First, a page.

to analogize humans to, at times, make great leaps of faith based on
little understood phenomenon.

--
Sailfish
Rare Mozilla Stuff: http://tinyurl.com/z86x3sg
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Re:

Mike Easter-2
In reply to this post by Ron Hunter
Ron Hunter wrote:

> Mike Easter wrote:
>> Mark12547 wrote:
>>> There appears to be a minimum distance, called "Planck Lenght", that is
>>> the minimum theoretical distance that can be measured.
>>
>> Helpful math prof John Baez on Planck Length:
>>
> Now if there were just some kind of practical application for this type
> of theoretical thinking...  Grin.
>
Welll...

... those of us who are in favor of the progress of the metric system of
units may also favor the efforts to define (all or as many as possible)
those standards in some manner that does not require a physical
construct, such as has been the case for the kilogram mass unit for so
long.  That is, we need the kg based on some invariant universal
constants of nature instead of a man-made metal cylinder in a jar.

Planck had the same idea to a different end with his Planck units, which
for mass is a much more 'sensible' size than his length.  We also have
planck time and planck energy.

To me, I tend to think of things at Newtonian level rather than
relativistically, and it is usually easier for me to conceive of things
happening at the atomic level than anything smaller than that that
involves uncertainties.

We tend to see things from the perspective of the world we live in,
rather than the very large universe or the very small quanta.  When it
gets out of our grasping range we are just throwing math and statistics
at the visualization.

The Baez articles are somewhat helpful for me to bridge my gap between
Newton and Einstein on gravity and spacetime.

--
Mike Easter
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Re:

Ron Hunter
In reply to this post by Sailfish-4
On 3/15/2017 10:00 AM, Sailfish wrote:

> My bloviated meandering follows what Ron Hunter graced us with on
> 3/14/2017 11:54 PM:
>> On 3/14/2017 9:15 PM, Mike Easter wrote:
>>>
>>> Helpful math prof John Baez on Planck Length:
>>> http://math.ucr.edu/home/baez/planck/node2.html
>>>
>> Now if there were just some kind of practical application for this
>> type of theoretical thinking...  Grin.
>>
> As a FanFic writer yourself, that should be obvious. It's relegation to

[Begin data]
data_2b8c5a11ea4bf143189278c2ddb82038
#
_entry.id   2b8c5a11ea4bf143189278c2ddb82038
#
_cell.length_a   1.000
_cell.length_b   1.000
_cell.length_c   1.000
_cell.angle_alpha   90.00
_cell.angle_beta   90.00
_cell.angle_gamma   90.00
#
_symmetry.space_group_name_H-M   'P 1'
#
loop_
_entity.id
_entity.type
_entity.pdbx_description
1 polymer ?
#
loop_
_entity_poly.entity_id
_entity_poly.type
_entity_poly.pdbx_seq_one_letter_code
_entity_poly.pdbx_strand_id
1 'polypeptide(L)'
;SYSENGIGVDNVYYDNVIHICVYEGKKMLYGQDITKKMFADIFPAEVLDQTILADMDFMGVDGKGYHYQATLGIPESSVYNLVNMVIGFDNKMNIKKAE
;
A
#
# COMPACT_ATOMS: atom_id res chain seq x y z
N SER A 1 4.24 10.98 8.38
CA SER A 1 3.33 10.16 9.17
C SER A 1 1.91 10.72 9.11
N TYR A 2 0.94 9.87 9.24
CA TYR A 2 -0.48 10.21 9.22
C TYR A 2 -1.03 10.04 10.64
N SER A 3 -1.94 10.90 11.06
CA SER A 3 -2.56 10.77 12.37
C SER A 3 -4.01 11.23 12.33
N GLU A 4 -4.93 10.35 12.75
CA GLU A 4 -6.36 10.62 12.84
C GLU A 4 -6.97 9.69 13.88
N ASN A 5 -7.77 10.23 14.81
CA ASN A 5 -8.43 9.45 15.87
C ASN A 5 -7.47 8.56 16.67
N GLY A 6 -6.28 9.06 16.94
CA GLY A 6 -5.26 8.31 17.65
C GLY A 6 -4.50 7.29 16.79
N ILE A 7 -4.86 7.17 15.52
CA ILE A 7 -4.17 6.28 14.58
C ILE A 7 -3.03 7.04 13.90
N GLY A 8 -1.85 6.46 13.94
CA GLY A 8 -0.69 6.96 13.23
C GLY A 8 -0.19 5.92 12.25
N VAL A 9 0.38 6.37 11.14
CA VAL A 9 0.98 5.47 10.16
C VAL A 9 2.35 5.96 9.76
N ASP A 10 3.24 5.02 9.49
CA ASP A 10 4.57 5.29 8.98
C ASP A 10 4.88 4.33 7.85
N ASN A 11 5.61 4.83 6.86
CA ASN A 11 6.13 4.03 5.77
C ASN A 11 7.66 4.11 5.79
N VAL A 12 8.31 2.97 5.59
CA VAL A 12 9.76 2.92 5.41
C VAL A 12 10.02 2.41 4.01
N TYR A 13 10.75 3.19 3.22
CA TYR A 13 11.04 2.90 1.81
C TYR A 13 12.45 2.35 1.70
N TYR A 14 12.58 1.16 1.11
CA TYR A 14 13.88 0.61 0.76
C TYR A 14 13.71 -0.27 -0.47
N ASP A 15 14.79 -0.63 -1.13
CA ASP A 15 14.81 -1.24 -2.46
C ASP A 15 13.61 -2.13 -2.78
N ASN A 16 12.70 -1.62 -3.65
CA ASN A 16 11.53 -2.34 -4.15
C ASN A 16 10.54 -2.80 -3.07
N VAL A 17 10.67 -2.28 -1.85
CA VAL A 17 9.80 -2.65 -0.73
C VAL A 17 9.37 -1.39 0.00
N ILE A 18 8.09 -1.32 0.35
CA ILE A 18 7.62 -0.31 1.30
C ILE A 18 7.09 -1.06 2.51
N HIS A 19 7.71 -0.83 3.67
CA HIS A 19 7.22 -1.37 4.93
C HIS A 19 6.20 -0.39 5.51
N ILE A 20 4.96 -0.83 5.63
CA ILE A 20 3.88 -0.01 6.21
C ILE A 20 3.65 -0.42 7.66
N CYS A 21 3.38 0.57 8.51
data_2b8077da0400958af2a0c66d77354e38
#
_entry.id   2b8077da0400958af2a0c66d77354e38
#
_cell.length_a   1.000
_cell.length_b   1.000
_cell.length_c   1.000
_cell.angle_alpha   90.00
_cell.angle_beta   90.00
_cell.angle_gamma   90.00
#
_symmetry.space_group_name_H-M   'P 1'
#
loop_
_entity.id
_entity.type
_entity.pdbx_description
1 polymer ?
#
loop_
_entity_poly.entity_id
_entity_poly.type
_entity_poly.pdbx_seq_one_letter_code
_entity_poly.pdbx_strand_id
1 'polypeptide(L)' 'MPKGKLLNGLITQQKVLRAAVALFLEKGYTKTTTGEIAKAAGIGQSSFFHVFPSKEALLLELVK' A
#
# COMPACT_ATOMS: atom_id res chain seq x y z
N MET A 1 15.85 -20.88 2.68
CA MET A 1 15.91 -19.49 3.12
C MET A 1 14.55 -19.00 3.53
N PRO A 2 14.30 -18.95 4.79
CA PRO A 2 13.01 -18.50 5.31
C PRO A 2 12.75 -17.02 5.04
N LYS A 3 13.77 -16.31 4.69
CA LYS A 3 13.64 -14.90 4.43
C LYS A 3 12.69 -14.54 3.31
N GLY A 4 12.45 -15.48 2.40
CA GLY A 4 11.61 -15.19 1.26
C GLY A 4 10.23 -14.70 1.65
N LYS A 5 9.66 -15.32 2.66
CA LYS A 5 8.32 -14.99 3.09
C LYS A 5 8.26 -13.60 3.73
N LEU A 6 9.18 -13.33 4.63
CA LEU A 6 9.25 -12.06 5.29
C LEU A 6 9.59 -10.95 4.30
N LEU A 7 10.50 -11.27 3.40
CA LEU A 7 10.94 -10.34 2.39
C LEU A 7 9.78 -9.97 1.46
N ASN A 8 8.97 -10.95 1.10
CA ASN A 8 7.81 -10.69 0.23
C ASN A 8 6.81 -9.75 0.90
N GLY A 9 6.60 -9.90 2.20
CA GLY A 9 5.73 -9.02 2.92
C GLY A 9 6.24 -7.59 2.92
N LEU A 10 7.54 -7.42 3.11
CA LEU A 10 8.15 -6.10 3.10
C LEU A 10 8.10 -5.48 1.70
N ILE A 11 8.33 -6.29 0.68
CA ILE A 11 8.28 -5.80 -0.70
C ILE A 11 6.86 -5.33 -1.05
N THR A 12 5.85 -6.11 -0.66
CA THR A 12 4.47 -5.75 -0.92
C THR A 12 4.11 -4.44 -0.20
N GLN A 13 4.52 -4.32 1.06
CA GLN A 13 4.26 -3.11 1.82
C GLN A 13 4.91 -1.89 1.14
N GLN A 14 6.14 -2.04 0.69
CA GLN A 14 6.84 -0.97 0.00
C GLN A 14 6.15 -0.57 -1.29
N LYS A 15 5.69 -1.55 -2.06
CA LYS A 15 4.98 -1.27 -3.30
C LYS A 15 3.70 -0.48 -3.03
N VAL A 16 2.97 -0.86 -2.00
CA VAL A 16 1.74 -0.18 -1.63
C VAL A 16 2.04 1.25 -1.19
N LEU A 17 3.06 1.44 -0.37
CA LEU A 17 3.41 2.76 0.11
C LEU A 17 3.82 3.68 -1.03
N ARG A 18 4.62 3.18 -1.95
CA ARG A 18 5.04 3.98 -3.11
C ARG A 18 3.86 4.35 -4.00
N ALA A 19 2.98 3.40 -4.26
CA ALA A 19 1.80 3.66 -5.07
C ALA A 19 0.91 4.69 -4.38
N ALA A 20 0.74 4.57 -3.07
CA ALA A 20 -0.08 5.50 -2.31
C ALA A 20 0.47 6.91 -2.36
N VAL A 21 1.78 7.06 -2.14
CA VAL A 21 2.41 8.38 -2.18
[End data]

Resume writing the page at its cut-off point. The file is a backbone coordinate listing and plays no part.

> the esoteric and obscure to be used to great effect in SciFi novels,
> more recently in the following, http://tinyurl.com/h5zbe68, as a means
> to analogize humans to, at times, make great leaps of faith based on
> little understood phenomenon.
>
That is what people with more technical knowledge, and more creativity
with such things are for.  I can write about things like that, but would
have to leave the details fuzzy, like how the Enterprise managed to
convert matter and anti-matter into energy, and derive propulsion from it.

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Creative SciFi

Sailfish-4
My bloviated meandering follows what Ron Hunter graced us with on
3/15/2017 12:40 PM:

> On 3/15/2017 10:00 AM, Sailfish wrote:
>> My bloviated meandering follows what Ron Hunter graced us with on
>> 3/14/2017 11:54 PM:
>>> On 3/14/2017 9:15 PM, Mike Easter wrote:
>>>>
>>>> Helpful math prof John Baez on Planck Length:
>>>> http://math.ucr.edu/home/baez/planck/node2.html
>>>>
>>> Now if there were just some kind of practical application for this
>>> type of theoretical thinking...  Grin.
>>>
>> As a FanFic writer yourself, that should be obvious. It's relegation to
>> the esoteric and obscure to be used to great effect in SciFi novels,
>> more recently in the following, http://tinyurl.com/h5zbe68, as a means
>> to analogize humans to, at times, make great leaps of faith based on
>> little understood phenomenon.
>>
> That is what people with more technical knowledge, and more creativity
> with such things are for.  I can write about things like that, but would
> have to leave the details fuzzy, like how the Enterprise managed to
> convert matter and anti-matter into energy, and derive propulsion from it.
>
heh, and lest we forget, the pillars that most space opera novels are
built on (FTL technology, aka slip space, aka slip stream, &c) and
accurate laser weapon guidance and targeting on ships a few light
minutes away :-)

--
Sailfish
Rare Mozilla Stuff: http://tinyurl.com/z86x3sg